Drinking Water Contamination

The groundwater in the Snake River Alluvial Aquifer is designated as a SOLE SOURCE AQUIFER by the EPA for drinking water for all of Teton County, WY.

This designation has been created because:

1) The aquifer provides drinking water for nearly the entire population of the region.

2) We have NO ALTERNATIVE drinking water source if our aquifer becomes contaminated.

 

And yet, nutrient pollution in Jackson Hole is contaminating our drinking water every day that goes by. Elevated concentrations of nitrates in our drinking water, documented in several locations across Teton County*, are the strongest indicator of human contamination. The drinking water in the Hoback Junction area has reached the point where it is unfit for human consumption based on exceeding the EPA’s maximum allowable nitrate concentration.

*The Teton Conservation District found elevated nitrates in parts of Hog Island, Snake River trailer park, parts of Kelly, Pub Place which is directly above Melody Ranch homes, and Old West Cabins in South Park.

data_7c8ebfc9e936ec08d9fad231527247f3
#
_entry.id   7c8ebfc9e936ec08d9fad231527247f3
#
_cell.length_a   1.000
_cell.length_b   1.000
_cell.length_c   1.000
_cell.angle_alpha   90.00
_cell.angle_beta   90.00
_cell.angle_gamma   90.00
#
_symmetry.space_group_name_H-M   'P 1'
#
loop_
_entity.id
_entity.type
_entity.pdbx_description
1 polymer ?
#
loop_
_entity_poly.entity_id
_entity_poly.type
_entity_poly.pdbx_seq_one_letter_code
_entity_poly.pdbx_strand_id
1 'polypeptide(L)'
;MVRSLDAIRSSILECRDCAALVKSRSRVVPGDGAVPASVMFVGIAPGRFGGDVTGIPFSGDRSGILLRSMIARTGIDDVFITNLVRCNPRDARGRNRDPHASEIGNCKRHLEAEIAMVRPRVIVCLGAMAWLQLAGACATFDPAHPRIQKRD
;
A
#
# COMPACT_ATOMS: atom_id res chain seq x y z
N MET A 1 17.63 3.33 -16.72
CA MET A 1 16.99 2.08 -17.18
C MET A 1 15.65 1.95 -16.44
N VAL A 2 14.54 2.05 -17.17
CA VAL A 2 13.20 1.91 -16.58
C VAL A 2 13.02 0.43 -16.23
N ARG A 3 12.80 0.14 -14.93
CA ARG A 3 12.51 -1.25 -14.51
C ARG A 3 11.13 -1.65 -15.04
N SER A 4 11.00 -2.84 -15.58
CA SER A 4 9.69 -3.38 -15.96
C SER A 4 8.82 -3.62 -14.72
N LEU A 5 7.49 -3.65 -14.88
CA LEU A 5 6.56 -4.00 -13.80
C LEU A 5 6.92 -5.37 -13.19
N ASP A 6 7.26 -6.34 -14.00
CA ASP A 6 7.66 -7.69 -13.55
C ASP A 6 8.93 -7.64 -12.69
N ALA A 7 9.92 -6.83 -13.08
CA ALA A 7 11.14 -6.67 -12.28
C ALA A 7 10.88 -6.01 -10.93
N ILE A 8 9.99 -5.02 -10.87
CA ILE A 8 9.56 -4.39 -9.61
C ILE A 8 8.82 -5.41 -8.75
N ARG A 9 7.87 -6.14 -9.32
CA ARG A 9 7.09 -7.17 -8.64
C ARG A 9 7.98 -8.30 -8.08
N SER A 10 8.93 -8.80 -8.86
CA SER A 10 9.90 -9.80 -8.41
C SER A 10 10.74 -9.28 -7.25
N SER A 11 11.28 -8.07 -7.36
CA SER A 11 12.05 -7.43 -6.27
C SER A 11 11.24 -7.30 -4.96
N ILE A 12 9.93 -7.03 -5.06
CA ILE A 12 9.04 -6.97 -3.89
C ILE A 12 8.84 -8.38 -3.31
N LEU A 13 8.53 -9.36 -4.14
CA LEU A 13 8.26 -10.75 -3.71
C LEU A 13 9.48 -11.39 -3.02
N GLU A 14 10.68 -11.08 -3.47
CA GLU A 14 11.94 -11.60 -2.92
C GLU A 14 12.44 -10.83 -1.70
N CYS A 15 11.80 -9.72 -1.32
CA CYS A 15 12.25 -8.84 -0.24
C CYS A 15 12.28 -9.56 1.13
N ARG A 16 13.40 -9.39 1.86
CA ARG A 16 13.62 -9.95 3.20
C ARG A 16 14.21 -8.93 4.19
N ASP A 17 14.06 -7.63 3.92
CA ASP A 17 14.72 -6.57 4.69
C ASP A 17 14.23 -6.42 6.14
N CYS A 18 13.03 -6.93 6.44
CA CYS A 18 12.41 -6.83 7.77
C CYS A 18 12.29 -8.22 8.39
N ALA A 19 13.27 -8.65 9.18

Teton County has 113 Public Water Systems – many with a history of noncompliance:

  • 60 of these Public Water Systems have amassed 166 violations over the last three years ranging from exceedances of: E. coli concentrations; Nitrate-Nitrite concentrations; the revised total coliform rule, and/or failure to follow the consumer confidence rule.
  • Many of these are repeat violators.

Most Teton County Public Water Systems lack the basic protections of Source Water Assessments and Source Water Protection Plans.

  • Learn about Public Water Systems and Source Water Assessments and how they affect you.
  • The Safe Drinking Water Act requires states to create a Source Water Assessment Program for all public drinking water systems.
  • Wyoming is the only state that does not require Source Water Assessments. The Wyoming program is voluntary.
  • Teton County has 113 Public Water Systems – more than any other Wyoming county. Very few have current Source Water Assessments.
  • The key to preventing contamination of Wyoming’s public drinking water supplies is to develop protection plans.